The Barnes & Noble Review
Italians, and northern Italians in particular, are justly famous for knowing how to get the most out of vegetables by doing the least to them. For everyone who has overplanted the garden at home or been tempted by the produce at a farm market and brought way too much home, this elegant little book with its 100 recipes, from artichokes to zucchini, provides plenty of inspiration.
Thoughtfully organized by vegetable, each chapter in Verdure offers a handful of tasty recipes plus basic advice about selection and cooking times for steaming, sautéing, boiling, microwaving, or roasting. Vitale also points out compatible flavors for each vegetable, which is highly useful for devising impromptu menus. (Spinach, for example, has great affinities with butter, olive oil, mild and sharp cheeses, pastry, garlic, smoked meats, walnuts, pine nuts, nutmeg, and more.) From Artichoke Fritatta and Baked Fennel with Béchamel Sauce to Raw Zucchini Salad with Parmigiano-Reggiano, the recipes all look simple and delicious.
The recipes in this slim, very pleasant book "dedicated entirely to vegetables" take the familiar concept of Italian simplicity to a refreshing extreme. Most of them, like Saut ed Cucumbers which has four ingredients, including salt and pepper and Fresh Tomatoes with Mozzarella and Basil are impeccably brief and uncomplicated. Chapters, which are arranged by vegetable, open with amiable introductions and list cooking times for basic preparations like boiling, microwaving and roasting. Interestingly, there are more salads (Fennel Salad) and saut ed side dishes (Saut ed Radicchio in Olive Oil) than pastas. In the occasional headers, Milan native Vitale (Riso) provides personal anecdotes she used to make English Muffin Pizzette for her children as an after-school snack and likes to take Spinach Frittata when she goes sailing on Long Island Sound. In the recipe for Potatoes with Pesto, for example, Vitale recommends including parsley, and, in the introduction to zucchini, she notes that Italian cooks consider zucchini to be past its prime unless the blossom is still attached. With clear, simple instructions, Vitale offers enticing fare, much of it of particular interest in these hot summer days. (July) Forecast: With a pretty cover design and at an excellent price, this cookbook will appeal to the many who want to grace their tables with vegetables Italian style. A rave blurb from Diana Shaw (Almost Vegetarian) will lure buyers. Copyright 1999 Cahners Business Information.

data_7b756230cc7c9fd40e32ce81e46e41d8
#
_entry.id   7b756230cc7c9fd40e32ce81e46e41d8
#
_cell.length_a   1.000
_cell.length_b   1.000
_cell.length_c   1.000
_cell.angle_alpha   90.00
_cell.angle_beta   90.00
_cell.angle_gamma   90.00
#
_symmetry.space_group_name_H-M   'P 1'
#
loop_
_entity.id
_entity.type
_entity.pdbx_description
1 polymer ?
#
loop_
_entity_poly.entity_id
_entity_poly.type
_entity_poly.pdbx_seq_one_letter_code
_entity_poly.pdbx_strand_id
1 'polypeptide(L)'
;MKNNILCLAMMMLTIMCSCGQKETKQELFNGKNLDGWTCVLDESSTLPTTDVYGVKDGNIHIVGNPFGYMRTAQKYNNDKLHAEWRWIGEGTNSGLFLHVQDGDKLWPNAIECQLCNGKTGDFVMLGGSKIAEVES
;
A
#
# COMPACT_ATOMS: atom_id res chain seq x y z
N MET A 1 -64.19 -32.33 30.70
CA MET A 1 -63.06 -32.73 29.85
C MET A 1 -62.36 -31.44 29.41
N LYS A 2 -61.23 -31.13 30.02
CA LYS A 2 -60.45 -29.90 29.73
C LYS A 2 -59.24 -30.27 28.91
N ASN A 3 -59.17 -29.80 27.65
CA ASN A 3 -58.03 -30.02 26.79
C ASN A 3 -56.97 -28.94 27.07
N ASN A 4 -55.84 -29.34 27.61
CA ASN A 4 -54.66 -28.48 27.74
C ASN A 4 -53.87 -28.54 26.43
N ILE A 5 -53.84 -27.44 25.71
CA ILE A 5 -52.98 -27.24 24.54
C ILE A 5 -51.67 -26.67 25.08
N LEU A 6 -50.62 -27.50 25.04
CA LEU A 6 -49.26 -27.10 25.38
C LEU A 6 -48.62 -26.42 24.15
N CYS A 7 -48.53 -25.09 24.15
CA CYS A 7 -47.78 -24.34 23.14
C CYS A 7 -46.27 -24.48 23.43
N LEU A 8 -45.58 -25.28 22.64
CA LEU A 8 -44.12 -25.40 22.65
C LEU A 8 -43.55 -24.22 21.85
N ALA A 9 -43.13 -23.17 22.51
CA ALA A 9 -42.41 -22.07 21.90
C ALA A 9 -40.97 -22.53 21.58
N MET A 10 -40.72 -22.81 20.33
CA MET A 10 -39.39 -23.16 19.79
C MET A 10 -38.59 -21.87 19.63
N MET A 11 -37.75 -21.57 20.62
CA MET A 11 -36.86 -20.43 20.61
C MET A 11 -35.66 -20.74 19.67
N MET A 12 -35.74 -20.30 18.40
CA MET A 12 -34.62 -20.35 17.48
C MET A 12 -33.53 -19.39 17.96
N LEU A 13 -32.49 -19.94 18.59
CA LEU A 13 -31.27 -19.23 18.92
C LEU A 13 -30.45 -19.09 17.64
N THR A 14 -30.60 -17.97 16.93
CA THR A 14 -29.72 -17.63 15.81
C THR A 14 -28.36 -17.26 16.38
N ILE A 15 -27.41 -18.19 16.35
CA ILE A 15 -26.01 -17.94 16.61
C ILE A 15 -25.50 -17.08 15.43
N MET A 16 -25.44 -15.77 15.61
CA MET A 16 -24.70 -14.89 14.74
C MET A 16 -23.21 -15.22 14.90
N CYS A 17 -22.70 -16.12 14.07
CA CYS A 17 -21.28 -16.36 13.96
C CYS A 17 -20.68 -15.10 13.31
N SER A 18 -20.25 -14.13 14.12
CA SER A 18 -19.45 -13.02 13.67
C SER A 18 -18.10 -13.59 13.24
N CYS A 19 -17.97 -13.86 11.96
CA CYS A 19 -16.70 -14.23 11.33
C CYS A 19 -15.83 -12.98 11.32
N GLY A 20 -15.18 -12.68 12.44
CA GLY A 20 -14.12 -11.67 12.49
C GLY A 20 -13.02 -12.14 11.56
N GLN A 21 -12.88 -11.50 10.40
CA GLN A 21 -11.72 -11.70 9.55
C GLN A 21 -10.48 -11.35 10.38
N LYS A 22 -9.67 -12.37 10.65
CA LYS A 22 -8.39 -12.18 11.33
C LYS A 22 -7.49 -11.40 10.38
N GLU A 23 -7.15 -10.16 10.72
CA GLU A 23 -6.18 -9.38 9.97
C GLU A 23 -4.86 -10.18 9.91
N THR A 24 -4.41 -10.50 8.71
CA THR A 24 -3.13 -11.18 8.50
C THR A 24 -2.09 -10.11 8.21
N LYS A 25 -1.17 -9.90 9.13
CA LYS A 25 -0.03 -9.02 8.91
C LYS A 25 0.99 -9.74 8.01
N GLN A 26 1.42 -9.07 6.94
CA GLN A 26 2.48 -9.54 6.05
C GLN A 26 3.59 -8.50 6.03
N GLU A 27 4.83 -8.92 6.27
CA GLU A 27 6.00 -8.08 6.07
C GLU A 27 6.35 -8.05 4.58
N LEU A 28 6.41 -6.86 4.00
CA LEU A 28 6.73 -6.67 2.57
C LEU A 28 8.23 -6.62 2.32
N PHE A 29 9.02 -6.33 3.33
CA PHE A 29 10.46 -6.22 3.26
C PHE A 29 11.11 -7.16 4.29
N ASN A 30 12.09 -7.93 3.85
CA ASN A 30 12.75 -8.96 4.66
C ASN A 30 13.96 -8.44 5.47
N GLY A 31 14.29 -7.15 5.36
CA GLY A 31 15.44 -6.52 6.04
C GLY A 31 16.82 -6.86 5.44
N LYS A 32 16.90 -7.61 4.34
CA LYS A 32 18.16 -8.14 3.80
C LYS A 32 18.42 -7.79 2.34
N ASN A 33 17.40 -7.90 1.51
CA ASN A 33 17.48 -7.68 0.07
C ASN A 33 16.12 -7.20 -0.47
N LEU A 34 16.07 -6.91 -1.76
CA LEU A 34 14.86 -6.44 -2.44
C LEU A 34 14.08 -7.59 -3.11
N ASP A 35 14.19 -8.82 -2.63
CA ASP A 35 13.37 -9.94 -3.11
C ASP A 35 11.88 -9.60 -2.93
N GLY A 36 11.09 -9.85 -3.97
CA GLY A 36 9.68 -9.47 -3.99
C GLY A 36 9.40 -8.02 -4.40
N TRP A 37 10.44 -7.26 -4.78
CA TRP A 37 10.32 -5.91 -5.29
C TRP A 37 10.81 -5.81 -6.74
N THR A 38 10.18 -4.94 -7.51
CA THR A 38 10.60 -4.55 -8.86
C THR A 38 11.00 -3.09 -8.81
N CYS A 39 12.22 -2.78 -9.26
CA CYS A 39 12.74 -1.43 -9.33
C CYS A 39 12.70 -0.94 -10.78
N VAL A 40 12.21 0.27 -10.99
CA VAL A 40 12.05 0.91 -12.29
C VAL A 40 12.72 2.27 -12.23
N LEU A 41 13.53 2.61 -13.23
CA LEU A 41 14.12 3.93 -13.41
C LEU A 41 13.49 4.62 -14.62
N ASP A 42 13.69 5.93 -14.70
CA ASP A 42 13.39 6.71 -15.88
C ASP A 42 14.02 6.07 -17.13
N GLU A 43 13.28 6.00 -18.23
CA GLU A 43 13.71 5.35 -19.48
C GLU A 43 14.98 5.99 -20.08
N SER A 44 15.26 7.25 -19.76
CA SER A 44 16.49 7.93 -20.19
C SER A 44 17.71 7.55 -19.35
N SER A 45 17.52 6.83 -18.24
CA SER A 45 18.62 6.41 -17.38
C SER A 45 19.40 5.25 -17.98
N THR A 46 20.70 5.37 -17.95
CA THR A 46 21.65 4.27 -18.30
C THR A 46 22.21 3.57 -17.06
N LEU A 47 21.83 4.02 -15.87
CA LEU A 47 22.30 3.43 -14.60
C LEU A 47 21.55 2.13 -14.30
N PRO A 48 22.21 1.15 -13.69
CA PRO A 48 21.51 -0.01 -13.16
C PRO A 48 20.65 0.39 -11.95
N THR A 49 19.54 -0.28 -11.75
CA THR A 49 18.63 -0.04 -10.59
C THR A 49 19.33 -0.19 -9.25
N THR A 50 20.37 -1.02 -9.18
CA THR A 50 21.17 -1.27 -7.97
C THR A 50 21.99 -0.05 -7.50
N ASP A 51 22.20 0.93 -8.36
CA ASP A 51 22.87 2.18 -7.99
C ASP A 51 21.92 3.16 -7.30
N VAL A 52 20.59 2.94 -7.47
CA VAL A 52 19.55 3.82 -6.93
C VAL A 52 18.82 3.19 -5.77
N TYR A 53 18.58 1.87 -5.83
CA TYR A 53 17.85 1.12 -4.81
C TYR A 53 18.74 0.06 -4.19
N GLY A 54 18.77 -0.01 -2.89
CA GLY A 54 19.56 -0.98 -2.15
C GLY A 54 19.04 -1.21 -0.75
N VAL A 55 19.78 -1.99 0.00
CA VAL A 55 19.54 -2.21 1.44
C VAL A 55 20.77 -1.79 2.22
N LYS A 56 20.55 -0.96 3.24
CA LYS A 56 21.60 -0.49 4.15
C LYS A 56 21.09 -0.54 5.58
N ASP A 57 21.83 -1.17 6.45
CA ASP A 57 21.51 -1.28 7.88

“This cookbook will appeal to the many who want to grace their tables with vegetables Italian style.” — Publishers Weekly